Desk Ergonomics 101:Traditional Desk and Office Chair
Are you sitting at your desk right now?
Take a moment to notice your posture and how your body feels as it interacts with your chair, keyboard, mouse and monitor.
Does your back ache? Are your shoulders stiff? Are you sitting up straight or are you hunched forward?
If your job keeps you at a desk for hours each day, it might seem that back, shoulder and neck pain is just an occupational hazard. However, some simple adjustments to your workspace can drastically improve your posture and reduce the discomfort you may feel from long hours working at a desk.
Many people associate desk ergonomics with alternative workstation setups (such as standing desks and alternative desk chairs, which we will cover later in this series). However, there are things you can do to improve even a very traditional desk setup to promote good posture and reduce discomfort.
Step One: Knees and Elbows
Let’s start with the position of your knees and elbows. The ideal angle for both is right around 90 degrees. To get your knees at a 90 degree angle, you can adjust the height of your chair. In general, people are more likely to have their chair height set too low rather than too high, so be aware that a “correct” seat height may feel slightly high at first.
Getting your elbows to a 90 degree angle may require a couple steps. If your chair has adjustable armrests, start by setting the height appropriately. If your job requires a lot of typing (and most desk jobs do!) pay close attention to the location and height of your keyboard. Your ideal keyboard position may not match the height of your desk (vertically) and the front edge of your desk (laterally). A sliding keyboard tray is a good way to give some lateral flexibility (and lower keyboard height by a couple inches).
Now that your knees and elbows are properly positioned, we need to examine the relationship of the computer monitor(s) to your head, neck, shoulders and back.
Step Two: Head, Neck, Shoulders and Back
At the vast majority of workplaces, computer monitors are unpacked from their box when new, set toward the back of the desk (in order to retain some desktop working space or have room for a keyboard), and then stay there for the life of the unit.
If you have a large enough monitor, that placement may be fine, but if your screen is on the smaller size, you may find yourself leaning forward to read smaller fonts, or tilting your head down to work on a screen that is several inches below your sightline. An improperly-placed monitor has the rare ability to both be a headache and cause them at the same time!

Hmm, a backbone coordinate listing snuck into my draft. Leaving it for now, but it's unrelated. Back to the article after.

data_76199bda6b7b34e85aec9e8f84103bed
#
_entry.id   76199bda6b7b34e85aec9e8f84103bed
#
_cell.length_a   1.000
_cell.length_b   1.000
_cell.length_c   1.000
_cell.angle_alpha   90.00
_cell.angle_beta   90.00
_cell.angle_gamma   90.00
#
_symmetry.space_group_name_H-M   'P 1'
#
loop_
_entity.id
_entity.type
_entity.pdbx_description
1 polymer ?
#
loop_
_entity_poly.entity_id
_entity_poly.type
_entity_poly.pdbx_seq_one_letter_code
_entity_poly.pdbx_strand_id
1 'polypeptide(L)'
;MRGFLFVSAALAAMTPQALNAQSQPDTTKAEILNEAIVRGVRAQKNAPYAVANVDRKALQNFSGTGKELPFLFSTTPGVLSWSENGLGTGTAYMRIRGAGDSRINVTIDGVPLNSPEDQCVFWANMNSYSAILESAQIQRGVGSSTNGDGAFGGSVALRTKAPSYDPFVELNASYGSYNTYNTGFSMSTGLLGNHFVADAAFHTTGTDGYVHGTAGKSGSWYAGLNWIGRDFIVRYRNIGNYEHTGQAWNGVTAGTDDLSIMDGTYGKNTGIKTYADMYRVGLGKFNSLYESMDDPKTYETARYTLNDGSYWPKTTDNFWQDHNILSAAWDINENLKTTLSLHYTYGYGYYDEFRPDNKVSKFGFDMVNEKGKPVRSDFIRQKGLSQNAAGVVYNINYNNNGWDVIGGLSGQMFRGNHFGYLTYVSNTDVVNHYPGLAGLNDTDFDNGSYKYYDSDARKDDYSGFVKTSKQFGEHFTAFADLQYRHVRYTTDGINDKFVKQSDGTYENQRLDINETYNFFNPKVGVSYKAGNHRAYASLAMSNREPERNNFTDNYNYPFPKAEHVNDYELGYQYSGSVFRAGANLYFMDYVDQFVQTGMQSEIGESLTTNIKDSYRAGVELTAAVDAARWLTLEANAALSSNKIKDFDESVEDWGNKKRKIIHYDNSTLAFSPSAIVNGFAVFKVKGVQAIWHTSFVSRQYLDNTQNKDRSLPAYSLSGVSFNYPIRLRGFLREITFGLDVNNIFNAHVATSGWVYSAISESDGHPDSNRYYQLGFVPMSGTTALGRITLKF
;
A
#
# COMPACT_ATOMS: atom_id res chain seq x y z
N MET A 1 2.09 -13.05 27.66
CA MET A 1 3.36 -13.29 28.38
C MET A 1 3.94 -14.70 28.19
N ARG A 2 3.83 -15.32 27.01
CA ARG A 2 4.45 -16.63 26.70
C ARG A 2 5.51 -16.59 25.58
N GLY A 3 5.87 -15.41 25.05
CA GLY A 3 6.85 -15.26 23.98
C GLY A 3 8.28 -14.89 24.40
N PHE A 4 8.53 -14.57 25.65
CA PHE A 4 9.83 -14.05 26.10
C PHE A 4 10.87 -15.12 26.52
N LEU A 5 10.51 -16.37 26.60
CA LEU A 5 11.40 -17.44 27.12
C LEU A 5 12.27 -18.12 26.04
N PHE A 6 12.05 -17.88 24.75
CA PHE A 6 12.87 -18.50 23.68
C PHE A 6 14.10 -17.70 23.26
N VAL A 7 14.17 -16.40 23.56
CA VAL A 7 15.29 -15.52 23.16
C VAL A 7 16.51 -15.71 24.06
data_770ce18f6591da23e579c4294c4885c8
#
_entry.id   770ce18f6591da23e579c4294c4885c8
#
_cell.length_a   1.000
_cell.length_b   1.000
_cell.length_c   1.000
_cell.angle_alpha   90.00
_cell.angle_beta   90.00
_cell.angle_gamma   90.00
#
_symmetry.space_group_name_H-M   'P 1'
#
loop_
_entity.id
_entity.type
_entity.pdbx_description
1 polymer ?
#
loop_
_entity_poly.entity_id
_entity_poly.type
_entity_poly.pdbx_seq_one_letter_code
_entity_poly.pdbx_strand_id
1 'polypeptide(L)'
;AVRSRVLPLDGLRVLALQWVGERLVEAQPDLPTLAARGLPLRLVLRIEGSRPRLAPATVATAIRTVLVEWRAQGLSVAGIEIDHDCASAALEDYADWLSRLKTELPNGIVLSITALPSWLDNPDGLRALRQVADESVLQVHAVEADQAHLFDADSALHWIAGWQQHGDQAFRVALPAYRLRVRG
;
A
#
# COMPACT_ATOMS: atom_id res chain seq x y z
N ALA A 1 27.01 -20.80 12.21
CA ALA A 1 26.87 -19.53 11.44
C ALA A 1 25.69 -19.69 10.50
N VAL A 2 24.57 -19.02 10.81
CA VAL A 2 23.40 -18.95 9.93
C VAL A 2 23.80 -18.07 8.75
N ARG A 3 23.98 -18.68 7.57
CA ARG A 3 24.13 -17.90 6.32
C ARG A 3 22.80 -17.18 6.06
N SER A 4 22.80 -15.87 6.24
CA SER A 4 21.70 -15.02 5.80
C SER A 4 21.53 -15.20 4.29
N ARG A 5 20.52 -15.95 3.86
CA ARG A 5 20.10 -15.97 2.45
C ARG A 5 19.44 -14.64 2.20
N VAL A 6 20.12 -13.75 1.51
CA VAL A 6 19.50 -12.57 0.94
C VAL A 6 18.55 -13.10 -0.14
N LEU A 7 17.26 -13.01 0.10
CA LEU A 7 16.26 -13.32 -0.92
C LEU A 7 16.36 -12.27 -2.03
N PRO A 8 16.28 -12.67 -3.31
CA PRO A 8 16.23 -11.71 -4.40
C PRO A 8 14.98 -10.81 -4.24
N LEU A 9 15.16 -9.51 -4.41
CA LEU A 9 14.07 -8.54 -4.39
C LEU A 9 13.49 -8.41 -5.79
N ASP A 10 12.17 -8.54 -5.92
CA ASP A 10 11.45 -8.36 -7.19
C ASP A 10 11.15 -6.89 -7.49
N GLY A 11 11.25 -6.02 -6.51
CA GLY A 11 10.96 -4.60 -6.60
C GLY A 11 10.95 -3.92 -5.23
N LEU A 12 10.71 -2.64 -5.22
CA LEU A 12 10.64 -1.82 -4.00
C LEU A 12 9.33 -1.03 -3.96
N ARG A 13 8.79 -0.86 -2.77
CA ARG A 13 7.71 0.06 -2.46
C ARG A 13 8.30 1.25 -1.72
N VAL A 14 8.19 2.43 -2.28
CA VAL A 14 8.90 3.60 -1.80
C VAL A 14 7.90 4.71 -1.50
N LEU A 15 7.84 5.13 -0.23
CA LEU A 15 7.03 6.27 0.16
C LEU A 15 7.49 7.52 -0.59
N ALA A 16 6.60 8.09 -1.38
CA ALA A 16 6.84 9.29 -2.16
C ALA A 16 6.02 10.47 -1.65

Measure your monitor diagonally from corner to corner. Then measure the distance from your eyes to the monitor (if you’re a little clumsy, you may want to measure from your nose rather than your eyeball!).
Move your monitor until the distances match (or are as close as you can get them). Once you have the monitor positioned laterally, check its height. On most desks,this means you’ll have to raise the monitor a few inches so that you can look at the center of your screen without tilting your head downward. You can buy an adjustable height monitor stand, or get creative and use boxes, magazines, or those unwanted phone books that keep getting left on your porch!
The end result should have your back and torso at a 90-100 degree angle (straight up to slightly leaned back), your shoulders flat against the back of your chair, and your head looking straight ahead (not up or down).
Don’t Forget to Stretch!
Even the most ergonomic desk will make you sore after a while. Set a reminder to stretch (and ideally walk around a little bit) about every 30 minutes. Not only will your body thank you, but your brain may enjoy the momentary break as well!
Stay tuned for our next installment during “Posture Awareness Month” when we look at standing desks!
If you feel like bad posture is causing you pain, call Apple Healthcare Group at 865-769-9685 to schedule an appointment with our chiropractic staff today.